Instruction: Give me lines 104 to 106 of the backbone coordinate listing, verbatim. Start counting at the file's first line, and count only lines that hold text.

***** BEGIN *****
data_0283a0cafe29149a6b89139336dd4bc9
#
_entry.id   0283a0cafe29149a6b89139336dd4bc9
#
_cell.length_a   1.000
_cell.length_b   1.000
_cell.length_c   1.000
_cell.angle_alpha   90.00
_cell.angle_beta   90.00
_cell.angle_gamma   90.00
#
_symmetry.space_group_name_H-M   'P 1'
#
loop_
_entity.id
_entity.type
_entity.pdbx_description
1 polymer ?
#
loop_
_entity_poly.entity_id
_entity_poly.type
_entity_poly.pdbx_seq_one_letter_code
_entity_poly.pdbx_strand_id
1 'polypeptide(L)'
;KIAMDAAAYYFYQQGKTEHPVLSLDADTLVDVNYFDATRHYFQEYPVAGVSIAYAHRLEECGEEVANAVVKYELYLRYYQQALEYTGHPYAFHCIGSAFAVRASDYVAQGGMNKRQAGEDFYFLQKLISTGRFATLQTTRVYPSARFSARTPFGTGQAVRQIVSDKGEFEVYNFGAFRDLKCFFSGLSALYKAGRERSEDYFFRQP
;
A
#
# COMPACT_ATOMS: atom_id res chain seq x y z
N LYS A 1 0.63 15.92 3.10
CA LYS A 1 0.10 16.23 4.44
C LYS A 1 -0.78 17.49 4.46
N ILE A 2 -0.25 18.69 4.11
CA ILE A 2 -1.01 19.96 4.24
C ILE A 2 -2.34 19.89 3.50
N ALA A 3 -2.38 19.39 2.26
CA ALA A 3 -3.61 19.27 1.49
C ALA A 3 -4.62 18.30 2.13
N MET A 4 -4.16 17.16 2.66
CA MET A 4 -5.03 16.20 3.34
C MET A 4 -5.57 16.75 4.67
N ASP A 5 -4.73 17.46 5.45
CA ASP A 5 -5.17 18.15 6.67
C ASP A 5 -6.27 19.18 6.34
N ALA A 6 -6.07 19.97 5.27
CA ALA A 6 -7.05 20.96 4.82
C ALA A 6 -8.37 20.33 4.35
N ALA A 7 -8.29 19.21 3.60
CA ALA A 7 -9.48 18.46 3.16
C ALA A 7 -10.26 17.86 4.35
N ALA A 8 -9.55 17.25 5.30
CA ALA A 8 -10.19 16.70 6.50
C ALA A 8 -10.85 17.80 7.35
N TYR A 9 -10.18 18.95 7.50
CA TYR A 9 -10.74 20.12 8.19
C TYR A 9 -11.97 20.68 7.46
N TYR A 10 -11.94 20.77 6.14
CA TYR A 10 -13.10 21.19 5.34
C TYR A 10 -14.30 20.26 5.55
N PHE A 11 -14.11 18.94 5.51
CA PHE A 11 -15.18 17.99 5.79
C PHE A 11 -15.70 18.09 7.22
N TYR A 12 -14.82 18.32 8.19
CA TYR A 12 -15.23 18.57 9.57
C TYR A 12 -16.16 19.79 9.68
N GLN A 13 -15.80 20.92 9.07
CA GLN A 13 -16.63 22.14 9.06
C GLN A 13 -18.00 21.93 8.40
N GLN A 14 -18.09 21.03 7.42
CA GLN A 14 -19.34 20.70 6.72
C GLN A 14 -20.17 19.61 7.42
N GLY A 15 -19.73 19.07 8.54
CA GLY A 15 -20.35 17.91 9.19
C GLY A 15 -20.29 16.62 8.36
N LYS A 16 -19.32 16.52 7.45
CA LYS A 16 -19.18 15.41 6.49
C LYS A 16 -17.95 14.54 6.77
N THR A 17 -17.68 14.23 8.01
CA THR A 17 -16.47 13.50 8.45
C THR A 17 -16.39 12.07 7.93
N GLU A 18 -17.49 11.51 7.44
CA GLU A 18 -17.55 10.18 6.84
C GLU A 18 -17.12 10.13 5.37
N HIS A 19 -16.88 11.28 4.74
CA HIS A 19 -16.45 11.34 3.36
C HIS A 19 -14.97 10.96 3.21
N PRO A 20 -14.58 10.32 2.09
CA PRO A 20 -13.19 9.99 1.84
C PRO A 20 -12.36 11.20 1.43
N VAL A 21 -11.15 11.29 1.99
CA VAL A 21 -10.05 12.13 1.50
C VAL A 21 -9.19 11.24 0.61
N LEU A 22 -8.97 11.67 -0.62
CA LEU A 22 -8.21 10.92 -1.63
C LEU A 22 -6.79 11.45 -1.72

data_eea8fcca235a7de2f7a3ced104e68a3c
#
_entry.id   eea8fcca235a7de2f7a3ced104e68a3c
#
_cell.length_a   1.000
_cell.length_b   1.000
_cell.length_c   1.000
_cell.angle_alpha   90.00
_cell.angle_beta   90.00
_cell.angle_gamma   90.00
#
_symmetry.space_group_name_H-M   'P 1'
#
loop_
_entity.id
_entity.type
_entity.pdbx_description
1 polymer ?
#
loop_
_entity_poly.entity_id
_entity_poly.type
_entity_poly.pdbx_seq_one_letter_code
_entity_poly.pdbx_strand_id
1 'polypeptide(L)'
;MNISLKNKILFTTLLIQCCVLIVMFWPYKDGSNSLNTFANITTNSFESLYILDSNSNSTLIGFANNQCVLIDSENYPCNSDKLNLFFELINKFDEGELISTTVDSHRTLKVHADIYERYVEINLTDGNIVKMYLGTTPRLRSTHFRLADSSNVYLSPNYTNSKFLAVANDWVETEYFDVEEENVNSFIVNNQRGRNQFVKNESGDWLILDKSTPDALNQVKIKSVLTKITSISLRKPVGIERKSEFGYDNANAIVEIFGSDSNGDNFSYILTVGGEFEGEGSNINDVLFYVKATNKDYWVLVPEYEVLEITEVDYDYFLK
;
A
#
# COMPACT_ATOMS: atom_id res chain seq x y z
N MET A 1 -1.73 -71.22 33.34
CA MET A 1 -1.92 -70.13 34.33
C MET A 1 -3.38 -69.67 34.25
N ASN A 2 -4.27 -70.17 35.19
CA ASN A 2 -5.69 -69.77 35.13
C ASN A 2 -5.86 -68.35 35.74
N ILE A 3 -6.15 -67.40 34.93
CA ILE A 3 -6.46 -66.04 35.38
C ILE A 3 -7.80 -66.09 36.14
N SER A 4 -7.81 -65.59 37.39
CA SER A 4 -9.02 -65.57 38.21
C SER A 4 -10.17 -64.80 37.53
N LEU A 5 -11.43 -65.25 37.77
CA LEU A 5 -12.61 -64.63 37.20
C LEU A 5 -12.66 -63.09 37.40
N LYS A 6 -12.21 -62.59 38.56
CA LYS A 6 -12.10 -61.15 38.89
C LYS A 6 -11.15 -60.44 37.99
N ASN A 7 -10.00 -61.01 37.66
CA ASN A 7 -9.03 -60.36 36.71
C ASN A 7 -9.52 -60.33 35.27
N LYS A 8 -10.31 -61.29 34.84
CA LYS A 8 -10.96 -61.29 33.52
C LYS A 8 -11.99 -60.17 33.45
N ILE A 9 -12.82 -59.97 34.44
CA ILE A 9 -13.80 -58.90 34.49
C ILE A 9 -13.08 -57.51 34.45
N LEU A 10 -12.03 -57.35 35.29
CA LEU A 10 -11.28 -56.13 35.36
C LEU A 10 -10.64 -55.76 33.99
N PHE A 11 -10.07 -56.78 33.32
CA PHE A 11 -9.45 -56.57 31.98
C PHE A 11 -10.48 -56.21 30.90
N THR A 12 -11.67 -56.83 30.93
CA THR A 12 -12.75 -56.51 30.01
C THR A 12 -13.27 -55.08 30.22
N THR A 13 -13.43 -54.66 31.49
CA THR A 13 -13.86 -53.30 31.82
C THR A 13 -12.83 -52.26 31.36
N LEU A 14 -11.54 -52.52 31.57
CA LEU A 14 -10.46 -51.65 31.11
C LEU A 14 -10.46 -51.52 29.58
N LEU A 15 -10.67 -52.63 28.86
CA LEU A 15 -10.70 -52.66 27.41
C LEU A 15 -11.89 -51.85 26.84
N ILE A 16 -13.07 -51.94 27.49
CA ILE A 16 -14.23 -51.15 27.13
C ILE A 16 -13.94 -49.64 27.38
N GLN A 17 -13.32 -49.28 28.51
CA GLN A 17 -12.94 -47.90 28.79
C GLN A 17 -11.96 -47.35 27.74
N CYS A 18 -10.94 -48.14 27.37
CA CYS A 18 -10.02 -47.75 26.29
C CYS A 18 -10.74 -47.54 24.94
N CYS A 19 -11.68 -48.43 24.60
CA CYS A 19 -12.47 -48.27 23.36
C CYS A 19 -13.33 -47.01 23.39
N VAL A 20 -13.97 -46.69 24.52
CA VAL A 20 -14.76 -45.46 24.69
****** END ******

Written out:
_cell.angle_alpha   90.00
_cell.angle_beta   90.00
_cell.angle_gamma   90.00